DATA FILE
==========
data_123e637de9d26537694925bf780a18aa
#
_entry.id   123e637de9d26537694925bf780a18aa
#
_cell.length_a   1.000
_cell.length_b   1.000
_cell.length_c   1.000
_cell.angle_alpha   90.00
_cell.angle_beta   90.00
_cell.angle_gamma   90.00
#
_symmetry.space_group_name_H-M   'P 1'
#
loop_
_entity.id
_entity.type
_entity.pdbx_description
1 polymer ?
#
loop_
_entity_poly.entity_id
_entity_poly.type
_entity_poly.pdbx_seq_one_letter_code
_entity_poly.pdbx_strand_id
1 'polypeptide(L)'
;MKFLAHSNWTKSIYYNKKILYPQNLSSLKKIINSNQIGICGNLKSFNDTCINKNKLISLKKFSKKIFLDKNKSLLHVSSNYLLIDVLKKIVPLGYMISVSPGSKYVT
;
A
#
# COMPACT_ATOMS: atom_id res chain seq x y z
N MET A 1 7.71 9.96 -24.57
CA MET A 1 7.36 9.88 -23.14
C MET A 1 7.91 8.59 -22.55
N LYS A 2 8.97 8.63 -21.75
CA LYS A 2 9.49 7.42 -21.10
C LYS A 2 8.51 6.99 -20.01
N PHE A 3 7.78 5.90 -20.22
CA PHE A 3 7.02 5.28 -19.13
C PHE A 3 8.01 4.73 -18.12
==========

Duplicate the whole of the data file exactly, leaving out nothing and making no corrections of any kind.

data_123e637de9d26537694925bf780a18aa
#
_entry.id   123e637de9d26537694925bf780a18aa
#
_cell.length_a   1.000
_cell.length_b   1.000
_cell.length_c   1.000
_cell.angle_alpha   90.00
_cell.angle_beta   90.00
_cell.angle_gamma   90.00
#
_symmetry.space_group_name_H-M   'P 1'
#
loop_
_entity.id
_entity.type
_entity.pdbx_description
1 polymer ?
#
loop_
_entity_poly.entity_id
_entity_poly.type
_entity_poly.pdbx_seq_one_letter_code
_entity_poly.pdbx_strand_id
1 'polypeptide(L)'
;MKFLAHSNWTKSIYYNKKILYPQNLSSLKKIINSNQIGICGNLKSFNDTCINKNKLISLKKFSKKIFLDKNKSLLHVSSNYLLIDVLKKIVPLGYMISVSPGSKYVT
;
A
#
# COMPACT_ATOMS: atom_id res chain seq x y z
N MET A 1 7.71 9.96 -24.57
CA MET A 1 7.36 9.88 -23.14
C MET A 1 7.91 8.59 -22.55
N LYS A 2 8.97 8.63 -21.75
CA LYS A 2 9.49 7.42 -21.10
C LYS A 2 8.51 6.99 -20.01
N PHE A 3 7.78 5.90 -20.22
CA PHE A 3 7.02 5.28 -19.13
C PHE A 3 8.01 4.73 -18.12